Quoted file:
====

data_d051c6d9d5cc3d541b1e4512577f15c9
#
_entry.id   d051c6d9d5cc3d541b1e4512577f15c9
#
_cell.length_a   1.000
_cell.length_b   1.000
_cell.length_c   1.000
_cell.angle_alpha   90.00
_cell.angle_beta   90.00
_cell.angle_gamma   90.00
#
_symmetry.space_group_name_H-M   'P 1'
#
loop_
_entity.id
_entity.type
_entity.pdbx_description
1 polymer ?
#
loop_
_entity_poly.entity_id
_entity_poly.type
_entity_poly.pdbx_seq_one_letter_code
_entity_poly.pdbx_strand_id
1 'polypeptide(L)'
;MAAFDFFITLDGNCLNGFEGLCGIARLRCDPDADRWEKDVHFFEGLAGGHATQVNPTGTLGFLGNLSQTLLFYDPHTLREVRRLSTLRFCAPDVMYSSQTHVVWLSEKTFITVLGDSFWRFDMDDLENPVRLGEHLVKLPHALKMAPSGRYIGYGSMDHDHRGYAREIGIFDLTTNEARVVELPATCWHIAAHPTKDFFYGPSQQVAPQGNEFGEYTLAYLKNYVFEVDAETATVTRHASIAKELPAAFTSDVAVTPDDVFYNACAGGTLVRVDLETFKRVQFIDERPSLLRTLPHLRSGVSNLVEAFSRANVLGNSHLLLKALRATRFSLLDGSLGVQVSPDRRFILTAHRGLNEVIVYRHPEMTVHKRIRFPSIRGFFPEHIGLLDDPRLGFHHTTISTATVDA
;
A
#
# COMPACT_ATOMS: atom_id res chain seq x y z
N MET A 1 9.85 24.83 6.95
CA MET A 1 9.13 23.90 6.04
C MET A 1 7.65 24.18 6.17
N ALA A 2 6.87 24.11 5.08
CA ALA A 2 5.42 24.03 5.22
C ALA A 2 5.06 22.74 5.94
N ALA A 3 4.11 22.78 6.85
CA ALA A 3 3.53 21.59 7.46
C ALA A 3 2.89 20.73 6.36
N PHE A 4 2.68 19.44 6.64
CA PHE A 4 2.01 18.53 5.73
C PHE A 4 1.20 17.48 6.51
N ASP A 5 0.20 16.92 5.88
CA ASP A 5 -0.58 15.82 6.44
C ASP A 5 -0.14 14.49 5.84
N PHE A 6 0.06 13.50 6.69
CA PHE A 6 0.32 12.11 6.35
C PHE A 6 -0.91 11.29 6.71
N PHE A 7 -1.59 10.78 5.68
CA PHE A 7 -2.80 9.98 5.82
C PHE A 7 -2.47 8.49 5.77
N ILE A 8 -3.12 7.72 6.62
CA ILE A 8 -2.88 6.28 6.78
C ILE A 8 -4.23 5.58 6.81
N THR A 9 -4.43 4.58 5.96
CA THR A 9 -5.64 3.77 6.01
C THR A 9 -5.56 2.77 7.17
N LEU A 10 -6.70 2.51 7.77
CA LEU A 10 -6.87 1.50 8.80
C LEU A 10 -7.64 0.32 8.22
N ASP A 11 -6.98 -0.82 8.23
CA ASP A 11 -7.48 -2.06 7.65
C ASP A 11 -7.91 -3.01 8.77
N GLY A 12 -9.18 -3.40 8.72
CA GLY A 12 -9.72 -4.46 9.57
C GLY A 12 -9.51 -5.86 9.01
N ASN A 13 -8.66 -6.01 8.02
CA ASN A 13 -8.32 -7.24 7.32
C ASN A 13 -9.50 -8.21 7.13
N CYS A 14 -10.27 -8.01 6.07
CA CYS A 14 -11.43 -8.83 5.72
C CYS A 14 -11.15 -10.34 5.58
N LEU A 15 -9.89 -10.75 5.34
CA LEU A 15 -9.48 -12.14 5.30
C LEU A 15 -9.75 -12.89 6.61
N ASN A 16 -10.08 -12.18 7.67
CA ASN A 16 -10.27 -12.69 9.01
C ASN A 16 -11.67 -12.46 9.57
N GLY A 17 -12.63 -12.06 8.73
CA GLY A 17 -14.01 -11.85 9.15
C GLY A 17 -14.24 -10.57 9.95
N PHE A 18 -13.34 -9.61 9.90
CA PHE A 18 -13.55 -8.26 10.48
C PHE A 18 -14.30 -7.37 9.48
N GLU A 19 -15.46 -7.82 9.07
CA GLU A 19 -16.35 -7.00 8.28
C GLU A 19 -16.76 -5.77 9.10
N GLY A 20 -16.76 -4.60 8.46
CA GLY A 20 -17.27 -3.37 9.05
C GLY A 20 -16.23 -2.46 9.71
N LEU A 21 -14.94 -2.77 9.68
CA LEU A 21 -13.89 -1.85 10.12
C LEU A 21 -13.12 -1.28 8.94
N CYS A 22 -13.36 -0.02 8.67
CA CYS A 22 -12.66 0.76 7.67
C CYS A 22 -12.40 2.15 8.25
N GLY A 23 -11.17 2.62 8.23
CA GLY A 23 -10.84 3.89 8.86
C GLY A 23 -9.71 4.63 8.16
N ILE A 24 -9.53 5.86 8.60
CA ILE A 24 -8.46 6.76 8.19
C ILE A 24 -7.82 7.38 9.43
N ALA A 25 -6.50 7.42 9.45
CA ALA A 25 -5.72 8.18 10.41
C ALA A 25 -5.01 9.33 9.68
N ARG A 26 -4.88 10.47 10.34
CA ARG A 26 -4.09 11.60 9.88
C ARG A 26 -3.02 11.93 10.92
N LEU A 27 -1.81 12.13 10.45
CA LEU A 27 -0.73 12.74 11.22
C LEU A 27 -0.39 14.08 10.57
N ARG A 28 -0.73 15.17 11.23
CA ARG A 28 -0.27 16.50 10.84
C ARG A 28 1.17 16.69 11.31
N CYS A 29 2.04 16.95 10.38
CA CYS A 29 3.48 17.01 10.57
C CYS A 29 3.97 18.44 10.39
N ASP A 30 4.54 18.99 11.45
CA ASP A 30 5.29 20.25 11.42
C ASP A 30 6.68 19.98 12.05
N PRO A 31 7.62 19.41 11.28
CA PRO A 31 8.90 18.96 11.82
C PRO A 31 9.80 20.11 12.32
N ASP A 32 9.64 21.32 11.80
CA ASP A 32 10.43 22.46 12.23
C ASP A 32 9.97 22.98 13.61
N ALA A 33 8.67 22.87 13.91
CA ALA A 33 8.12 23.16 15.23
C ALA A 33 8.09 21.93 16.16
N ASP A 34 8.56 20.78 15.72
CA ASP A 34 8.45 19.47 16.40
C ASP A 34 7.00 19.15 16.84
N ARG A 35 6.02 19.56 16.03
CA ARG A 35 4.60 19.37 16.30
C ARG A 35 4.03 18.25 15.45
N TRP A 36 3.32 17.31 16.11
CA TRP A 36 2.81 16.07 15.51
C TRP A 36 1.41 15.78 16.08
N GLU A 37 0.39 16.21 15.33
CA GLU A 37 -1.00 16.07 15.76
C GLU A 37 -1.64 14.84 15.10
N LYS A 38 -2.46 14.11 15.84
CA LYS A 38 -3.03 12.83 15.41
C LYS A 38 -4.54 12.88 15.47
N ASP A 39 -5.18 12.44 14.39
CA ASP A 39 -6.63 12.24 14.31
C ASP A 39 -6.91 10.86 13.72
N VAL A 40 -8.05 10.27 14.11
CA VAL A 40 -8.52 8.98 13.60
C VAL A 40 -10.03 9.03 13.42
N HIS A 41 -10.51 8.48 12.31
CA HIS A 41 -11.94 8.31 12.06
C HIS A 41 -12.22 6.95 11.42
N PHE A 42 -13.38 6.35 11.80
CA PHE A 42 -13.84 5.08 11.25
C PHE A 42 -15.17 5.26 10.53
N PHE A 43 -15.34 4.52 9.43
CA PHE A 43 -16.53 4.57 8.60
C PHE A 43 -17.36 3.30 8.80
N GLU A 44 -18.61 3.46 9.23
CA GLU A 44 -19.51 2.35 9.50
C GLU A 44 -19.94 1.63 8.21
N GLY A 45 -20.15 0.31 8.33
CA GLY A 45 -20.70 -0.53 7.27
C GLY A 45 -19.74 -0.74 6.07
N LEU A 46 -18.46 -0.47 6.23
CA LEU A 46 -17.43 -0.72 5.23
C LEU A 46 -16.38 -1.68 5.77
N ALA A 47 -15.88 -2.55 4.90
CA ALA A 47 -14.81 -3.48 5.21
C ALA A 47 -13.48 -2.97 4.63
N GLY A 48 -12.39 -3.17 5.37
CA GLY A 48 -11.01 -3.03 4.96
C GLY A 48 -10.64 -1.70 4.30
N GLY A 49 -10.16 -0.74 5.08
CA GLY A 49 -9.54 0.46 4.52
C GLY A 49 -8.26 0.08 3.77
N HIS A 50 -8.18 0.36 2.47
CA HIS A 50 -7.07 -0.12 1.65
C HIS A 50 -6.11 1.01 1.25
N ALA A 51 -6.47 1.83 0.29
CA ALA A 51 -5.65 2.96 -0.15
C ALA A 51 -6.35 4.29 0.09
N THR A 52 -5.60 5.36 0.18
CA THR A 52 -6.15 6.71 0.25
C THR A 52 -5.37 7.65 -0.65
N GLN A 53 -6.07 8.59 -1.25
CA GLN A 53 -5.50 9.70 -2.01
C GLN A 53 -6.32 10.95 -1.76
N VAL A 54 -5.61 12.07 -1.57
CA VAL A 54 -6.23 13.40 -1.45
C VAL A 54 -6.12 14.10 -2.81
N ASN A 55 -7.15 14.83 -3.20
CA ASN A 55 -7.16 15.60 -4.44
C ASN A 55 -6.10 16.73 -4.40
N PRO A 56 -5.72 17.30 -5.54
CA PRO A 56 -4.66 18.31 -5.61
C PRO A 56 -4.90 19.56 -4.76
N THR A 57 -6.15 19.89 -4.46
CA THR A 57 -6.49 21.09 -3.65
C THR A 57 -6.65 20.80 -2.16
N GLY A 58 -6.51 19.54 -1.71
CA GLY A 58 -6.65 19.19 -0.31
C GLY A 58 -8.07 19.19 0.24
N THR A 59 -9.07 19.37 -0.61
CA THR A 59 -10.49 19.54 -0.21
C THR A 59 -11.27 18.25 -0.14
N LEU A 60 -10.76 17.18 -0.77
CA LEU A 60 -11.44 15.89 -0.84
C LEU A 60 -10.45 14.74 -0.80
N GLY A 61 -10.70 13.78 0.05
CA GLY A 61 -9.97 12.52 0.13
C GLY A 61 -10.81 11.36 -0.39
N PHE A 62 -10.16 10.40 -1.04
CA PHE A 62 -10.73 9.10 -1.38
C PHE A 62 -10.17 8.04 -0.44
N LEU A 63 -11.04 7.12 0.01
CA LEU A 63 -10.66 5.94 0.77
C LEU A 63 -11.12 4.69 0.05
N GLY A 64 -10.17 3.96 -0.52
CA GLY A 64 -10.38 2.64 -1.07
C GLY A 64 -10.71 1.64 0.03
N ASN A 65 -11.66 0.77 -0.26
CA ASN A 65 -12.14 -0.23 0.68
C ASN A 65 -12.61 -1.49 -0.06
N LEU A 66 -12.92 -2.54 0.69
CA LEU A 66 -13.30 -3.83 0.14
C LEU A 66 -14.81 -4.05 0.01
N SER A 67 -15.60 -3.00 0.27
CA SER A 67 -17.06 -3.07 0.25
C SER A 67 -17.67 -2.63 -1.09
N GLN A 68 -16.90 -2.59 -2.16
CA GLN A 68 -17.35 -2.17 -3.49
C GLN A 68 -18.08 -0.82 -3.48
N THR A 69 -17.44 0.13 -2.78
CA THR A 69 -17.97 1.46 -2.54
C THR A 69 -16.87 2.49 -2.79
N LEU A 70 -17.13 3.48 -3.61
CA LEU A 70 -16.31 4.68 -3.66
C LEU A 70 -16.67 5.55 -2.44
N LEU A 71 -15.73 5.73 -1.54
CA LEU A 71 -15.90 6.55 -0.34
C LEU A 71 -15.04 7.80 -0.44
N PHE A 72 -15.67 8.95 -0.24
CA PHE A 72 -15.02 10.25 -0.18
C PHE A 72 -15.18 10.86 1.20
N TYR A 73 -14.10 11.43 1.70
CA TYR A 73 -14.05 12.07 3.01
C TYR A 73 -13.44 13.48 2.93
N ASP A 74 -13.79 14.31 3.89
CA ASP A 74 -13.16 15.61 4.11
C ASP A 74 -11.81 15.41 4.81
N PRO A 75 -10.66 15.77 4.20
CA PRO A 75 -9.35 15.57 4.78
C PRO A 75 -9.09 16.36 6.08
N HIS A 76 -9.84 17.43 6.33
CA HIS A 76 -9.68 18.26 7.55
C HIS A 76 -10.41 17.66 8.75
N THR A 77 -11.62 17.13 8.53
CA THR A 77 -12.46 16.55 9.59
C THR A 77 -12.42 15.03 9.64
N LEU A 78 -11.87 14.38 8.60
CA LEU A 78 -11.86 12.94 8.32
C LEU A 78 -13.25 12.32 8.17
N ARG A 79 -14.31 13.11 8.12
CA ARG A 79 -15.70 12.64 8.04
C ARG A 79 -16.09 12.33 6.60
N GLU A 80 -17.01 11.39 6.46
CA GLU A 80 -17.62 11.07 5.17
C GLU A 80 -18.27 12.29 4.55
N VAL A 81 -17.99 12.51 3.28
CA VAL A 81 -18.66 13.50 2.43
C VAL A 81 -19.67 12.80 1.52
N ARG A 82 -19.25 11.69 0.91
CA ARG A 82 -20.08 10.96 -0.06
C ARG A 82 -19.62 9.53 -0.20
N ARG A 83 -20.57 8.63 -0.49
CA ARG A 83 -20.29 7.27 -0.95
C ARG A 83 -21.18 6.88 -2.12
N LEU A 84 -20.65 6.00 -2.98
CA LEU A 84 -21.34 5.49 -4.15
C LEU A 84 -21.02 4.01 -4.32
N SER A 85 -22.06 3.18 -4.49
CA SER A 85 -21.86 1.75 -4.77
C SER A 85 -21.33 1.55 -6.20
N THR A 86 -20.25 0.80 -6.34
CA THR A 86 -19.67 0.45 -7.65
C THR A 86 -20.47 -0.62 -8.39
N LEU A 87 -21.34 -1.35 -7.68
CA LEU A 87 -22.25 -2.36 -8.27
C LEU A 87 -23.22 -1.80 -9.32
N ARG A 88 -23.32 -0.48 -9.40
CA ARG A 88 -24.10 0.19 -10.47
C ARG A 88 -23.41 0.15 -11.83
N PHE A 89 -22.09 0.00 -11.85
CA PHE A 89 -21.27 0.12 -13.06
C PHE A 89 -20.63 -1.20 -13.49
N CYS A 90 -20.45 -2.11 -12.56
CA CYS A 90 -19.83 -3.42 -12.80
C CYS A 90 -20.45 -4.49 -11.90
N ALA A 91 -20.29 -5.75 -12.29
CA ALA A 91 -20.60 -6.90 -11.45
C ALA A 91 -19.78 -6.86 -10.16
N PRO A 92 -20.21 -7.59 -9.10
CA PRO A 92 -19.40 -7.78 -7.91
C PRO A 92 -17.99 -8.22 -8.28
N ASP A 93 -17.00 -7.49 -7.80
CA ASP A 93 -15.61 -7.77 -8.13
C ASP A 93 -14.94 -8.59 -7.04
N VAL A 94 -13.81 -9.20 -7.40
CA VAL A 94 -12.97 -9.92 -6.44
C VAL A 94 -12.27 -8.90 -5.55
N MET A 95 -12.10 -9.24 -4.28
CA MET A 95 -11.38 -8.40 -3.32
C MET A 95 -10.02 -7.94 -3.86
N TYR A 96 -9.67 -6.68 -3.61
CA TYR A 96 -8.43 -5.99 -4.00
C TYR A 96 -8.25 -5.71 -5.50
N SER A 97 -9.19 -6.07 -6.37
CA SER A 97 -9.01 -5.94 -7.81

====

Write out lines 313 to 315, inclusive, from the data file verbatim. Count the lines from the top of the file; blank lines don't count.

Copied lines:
N MET A 95 -12.10 -9.24 -4.28
CA MET A 95 -11.38 -8.40 -3.32
C MET A 95 -10.02 -7.94 -3.86